What caught my eye last month

Is your new bike stuck in the Suez Canal on the Ever Given?
Is your new bike stuck in the Suez Canal on the Ever Given?

There is never a shortage of news stories as far as the shipping and boating world is concerned, many of them bearing bad tidings of more incidents and accidents the have happened at sea. In fact, daily maritime news feeds fill my inbox to capacity. Some of these articles are of great importance and relevance, others rather more frivolous by nature. There is room for both of course.

Sometimes these articles leave room for further thought and require more digging around to really understand what is at stake, often creating more questions than they answer. Anyway, here are three news items from the last month that caught my eye.

IMO set to move on container losses at sea

It is difficult to have precise figures on the number of containers lost, particularly as container visibility from the bridge may be limited by the containers themselves, and only the upper tiers and the nearest bays can be seen, we are told. When a relatively distant stack of containers collapses, it is difficult to determine immediately and precisely how many containers are involved and when they fell. These events generally occur in adverse weather conditions that prevent immediate on-site investigation they say.

Discussion is underway to agree to initiate new measures to detect and report containers lost at sea, which may enhance the positioning, tracking, and recovery of such containers. The aim is to establish a compulsory system requiring the loss of containers to be declared and the setting up on board of measures to easily identify the exact number of losses. Along with installing such a system, ships would be obliged to report the loss of containers through a standardized procedure.

Given the comments made in the first paragraph, which seem to be slightly at odds with the second paragraph, it strikes me as improbable that the number of containers can be accurately reported. I applaud the sentiment behind this move by IMO, but is it workable?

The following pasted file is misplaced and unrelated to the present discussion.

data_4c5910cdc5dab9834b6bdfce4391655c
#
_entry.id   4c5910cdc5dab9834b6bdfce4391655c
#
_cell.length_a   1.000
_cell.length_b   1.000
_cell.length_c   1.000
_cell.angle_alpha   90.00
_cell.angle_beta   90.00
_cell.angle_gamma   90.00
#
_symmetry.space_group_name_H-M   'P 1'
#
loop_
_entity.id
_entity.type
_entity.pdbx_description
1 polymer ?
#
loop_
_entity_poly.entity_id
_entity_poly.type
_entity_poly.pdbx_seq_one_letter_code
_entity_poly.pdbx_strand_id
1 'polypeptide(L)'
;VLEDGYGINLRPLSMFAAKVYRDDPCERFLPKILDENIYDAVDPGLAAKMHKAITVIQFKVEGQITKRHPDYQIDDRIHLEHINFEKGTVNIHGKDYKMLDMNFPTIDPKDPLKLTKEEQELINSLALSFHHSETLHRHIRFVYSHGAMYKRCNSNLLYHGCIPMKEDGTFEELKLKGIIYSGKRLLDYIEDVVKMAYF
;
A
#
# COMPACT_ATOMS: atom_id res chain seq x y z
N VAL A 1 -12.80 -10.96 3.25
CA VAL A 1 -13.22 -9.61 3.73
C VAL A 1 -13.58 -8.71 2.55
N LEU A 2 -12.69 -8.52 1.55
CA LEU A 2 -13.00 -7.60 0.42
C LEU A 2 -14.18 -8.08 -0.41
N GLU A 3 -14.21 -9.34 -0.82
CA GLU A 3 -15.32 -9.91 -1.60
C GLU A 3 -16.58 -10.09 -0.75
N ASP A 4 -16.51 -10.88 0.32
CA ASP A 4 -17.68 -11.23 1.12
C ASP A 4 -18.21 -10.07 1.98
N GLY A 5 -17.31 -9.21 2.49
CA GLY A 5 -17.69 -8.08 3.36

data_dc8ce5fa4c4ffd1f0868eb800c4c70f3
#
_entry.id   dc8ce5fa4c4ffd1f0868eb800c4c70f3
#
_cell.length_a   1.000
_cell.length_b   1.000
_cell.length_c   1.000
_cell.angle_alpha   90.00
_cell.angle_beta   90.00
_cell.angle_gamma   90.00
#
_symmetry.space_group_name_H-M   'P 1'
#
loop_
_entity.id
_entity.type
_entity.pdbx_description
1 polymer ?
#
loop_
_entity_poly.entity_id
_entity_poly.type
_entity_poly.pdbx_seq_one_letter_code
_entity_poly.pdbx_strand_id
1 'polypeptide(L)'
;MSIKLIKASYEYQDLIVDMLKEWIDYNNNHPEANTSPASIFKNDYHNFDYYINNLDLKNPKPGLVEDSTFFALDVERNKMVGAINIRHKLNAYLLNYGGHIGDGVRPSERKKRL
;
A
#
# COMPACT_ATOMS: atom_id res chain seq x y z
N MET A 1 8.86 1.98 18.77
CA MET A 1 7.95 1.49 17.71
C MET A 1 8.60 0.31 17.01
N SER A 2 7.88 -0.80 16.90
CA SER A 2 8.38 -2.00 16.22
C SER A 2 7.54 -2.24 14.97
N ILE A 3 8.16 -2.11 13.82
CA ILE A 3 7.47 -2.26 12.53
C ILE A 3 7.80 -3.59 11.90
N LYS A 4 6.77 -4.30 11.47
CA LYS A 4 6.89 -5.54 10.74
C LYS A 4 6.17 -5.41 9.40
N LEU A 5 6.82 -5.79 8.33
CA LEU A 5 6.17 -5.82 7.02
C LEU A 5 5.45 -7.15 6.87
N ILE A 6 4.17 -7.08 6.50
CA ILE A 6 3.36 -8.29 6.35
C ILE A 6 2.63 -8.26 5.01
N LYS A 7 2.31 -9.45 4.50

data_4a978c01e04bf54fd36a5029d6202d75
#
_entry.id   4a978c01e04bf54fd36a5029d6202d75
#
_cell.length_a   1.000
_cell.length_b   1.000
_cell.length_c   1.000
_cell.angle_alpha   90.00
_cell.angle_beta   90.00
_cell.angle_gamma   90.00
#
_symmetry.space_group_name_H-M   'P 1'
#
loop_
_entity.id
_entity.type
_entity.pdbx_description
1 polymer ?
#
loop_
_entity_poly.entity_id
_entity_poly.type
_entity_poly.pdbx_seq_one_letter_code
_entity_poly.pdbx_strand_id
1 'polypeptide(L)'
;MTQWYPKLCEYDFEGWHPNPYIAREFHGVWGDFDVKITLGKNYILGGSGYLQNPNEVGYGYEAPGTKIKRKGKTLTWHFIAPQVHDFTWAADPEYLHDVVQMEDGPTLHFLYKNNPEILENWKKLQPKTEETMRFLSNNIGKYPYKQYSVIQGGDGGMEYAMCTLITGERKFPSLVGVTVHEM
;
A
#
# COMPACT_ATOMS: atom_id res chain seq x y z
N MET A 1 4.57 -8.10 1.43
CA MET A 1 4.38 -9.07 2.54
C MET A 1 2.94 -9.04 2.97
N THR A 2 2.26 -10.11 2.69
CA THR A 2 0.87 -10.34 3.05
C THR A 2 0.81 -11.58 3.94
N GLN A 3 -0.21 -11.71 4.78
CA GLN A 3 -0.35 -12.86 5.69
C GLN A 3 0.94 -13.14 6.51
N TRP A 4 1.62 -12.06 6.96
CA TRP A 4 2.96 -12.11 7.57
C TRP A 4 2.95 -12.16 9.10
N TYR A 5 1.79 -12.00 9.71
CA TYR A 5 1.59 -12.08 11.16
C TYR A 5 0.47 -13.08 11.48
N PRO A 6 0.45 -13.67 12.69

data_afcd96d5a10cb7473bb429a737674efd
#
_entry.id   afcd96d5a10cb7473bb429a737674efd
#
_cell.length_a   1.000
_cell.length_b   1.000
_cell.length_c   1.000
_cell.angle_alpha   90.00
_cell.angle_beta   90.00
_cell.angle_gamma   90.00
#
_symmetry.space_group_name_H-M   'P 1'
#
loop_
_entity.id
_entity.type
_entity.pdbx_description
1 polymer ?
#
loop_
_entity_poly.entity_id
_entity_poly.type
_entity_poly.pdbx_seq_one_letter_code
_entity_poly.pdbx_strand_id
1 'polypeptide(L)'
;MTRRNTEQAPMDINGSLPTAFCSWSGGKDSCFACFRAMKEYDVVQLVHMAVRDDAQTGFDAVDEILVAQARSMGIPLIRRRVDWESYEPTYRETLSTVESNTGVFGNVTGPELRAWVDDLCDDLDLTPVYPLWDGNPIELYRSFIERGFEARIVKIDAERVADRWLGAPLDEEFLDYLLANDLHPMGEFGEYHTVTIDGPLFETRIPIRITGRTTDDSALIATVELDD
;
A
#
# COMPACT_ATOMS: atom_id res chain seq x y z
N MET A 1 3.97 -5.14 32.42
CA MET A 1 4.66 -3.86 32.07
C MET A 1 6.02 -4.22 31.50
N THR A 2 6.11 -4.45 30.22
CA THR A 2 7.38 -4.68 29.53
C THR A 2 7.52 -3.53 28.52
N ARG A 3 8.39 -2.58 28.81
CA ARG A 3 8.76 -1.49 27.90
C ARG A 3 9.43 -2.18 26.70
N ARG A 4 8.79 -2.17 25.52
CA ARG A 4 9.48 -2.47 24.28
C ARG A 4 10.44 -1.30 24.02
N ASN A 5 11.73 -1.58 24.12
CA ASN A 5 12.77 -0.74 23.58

Your new bike might still be stuck on the Ever Given

Remember that ship that had its 15 minutes of fame recently when it blocked the Suez Canal, inspiring a week of incredible memes, bringing shipping into the mainstream media and news (a rare occurrence), and seriously threatening to upend the entire global economy? As it turns out the news cycle has moved on for many and the 18,000 or so containers that were on the Ever Given have been seized by Egyptian authorities and are being detained, along with the ship itself and the crew members, pending demands of eyewatering sums of money.

The blame game is now in full swing with both sides raising the stakes and there seems no end in sight to this impasse, apart from the handing of large amounts of cash from one party to another which, clearly, is unlikely to happen. And today I read that there is a suggestion that the size of the ship’s rudder could have been a contributing factor.

Canyon has a shipment of bikes stuck on the Ever Given, a spokesperson said in March, and Bird Cycleworks posted last week that there’s a shipment of new handrails aboard too.

So, when might you get your new bike and handrails? How on earth will this stand-off be resolved and brought to a conclusion to everyone’s satisfaction? Impossible is the simple answer to a very complex matter!

Famous face gets a lesson on surveying and UTG from an IIMS stalwart

John Heath, a highly experienced and respected marine surveyor with over 40 years of experience is the IIMS Technical Director and a board member. Recently, he got a huge surprise when he was conducting a pre-purchase survey on an ex-passenger vessel on the River Thames. As he was taking measurements with his thickness gauge a famous face approached him from within the boatyard. It was none other than Sir Tony Robinson, a British ‘national treasure and icon’, who is a prolific creator of factual and historical documentaries about the UK, (but is perhaps most famous for playing Blackadder’s sidekick – Baldrick)!

Sir Tony was filming a series for Channel 5 called “The Thames: Britain’s Greatest River” and he and his team were in in the same boatyard where John and his team were working. Sir Tony approached John on the slipway and, much to everyone’s amusement, he broke off from filming to be given a lesson on marine surveying and ultrasonic thickness gauging.

Survey well.

Mike Schwarz
Chief Executive Officer

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